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I lost my husband on Nov. 29, 2011, a statement that implies I merely misplaced him in an absent-minded fit, and if I could just remember where I left him then all would be well again. The euphemism sounds better than the truth.
With spousal bereavement, things don't get better, just different. Everything feels wrong. A rift exists between us, as I go on and he doesn't. Time comes between us. When sutures refuse to hold, the wound opens unpredictably. So it is for the widow or widower: The world assumes that time has done its proverbial work and "healed" us. No. We bleed still, our amputation aches. The wound never heals because our partner is gone, forever. Time heals nothing.
I've read my way through every stage of life, so when abducted by bereavement I naturally turned to books. I devour books, and as a child I sniffed them, too, assuming that the place of publication (London, New York) smelled just like the book.
Bereavement literature frequently mentions waves of grief. Tiny waves may carry unsuspected currents. Then there are the tsunamis. Buddhist books suggest meditating as the waves of emotion surge: sit, and without judgment simply abide with your feelings; ride out the waves like a skilled surfer, paddling through the worst of it.
Or pedal through the cycles of anguish, say other experts. There are three cycles, or four – opinions differ. Some cycles tear the victim asunder, while gentler cycles numb, a welcome respite from what has gone before and lies ahead, which you begin to recognize because these are, after all, cycles and any fool can spot a pattern after the first few weeks.
But sometimes there are no patterns. Loss struck me as the graph of a bad tech stock, where today's all-time low is a mere prelude to tomorrow's new rock bottom. Then, perhaps 18 months on, bereavement was more like learning to walk again, minus childhood's tottering charm.
This is what I now understand: Some emotional land mines we can brace for, such as a wedding anniversary, the date of diagnosis or death, the first holiday without them. But most land mines are unexpected: a few bars of music, a mental snapshot, a handwritten note. You cannot protect yourself from these, and they are everywhere.
In the first fresh agonies of separation I howled like a distressed animal (which I was). Sanity receded. My centre gutted, mindless chores helped to ground me. I struggled against the desire to call out for help, not wanting to trouble others, sensing even early on that few would understand the depths in which I floundered.
Our grief-illiterate society lacks the Victorians' polite shield of mourning dress: Then, one glance proclaimed both an individual's emotional fragility and the relative degree of sorrow. Today, many deny death's reality by doling out advice ("keep busy" or "take a trip") with more enthusiasm than logic, as if all the bereaved need is distraction.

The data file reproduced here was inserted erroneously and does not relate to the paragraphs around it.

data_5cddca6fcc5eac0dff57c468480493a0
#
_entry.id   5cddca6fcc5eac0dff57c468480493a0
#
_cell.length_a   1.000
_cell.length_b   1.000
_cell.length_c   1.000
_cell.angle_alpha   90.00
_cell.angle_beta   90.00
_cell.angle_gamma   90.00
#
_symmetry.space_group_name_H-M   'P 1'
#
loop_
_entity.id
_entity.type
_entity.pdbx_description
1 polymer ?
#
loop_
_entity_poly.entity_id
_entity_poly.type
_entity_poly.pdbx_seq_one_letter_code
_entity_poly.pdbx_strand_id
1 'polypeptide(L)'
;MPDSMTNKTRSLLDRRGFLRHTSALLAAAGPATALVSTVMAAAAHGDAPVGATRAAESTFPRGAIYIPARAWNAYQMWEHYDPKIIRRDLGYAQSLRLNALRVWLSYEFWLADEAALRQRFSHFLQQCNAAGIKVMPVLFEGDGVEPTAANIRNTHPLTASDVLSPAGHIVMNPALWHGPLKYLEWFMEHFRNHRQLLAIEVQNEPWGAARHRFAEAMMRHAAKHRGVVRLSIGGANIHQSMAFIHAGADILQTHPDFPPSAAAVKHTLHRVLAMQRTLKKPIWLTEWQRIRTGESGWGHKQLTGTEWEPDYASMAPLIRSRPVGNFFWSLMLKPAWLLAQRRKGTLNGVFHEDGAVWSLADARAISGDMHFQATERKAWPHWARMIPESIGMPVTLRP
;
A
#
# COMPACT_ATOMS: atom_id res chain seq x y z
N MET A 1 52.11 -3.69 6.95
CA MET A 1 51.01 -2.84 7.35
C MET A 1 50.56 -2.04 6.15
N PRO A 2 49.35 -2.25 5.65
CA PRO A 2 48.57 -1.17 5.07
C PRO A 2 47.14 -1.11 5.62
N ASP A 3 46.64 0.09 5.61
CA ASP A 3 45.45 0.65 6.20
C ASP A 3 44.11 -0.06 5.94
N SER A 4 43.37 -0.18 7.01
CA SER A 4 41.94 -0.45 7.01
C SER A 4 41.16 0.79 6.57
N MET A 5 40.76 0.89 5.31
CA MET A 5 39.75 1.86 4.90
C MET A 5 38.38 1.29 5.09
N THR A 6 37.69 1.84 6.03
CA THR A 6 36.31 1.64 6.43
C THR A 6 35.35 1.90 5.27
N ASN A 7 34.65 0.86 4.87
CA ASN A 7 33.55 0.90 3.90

Alternatively, we are encouraged to "remember the good times." but that only reminds us of who and what we've lost. Once we lived in technicolour, now all is black and white. We are first with no one. After decades at the head table we've become " … one that will do/to swell a progress, start a scene or two … " or, more prosaically, fill a last-minute gap in a seating arrangement.
I need to come to terms with the fact that nothing will ever be right again, for his death was the death of "us," and when he died "we" died, too. The edifice of our 27 years together was abruptly demolished in the four months from diagnosis to death. I'm left sifting through the rubble with my half of the memories. The only other person in the world who shared those remembrances is gone. I fear that without his reinforcement of our memories I will gradually lose even my half of the tale of "us." And as our life together equalled most of my adult life, I may in time forget much of my own personal history.
Worse, I worry that over time he will slip away completely.
My mind automatically sorts memories and events into before or after his illness and death. The last weeks of his life are welded into my being. I relentlessly replay specific scenes as if hoping for a different ending. The flexibility of time destabilizes me: Sometimes it seems he disappeared decades ago, but moments later I imagine that he just stepped out of the room. Along with time, the magnitude of loss shifts – from bottomless pit to manageable sorrow – further disorientating me. Am I going mad? Has anyone ever felt this way? In my mid-50s, I'm like a confused teenager again. Who am I? What should I do? I'm a stranger to myself.
Small things overwhelm me. Life without Michael is both too much and too little. Even the altered vocabulary jars: an official form with the box "widow" ticked, the word "late" in front of his name. Surely someone has made a mistake?
Learning to be a widow is the hardest thing I have ever done. I proceed grudgingly with this business of fashioning a new identity and becoming fluent in the language of life, after.
Joy Tyndall lives in Toronto.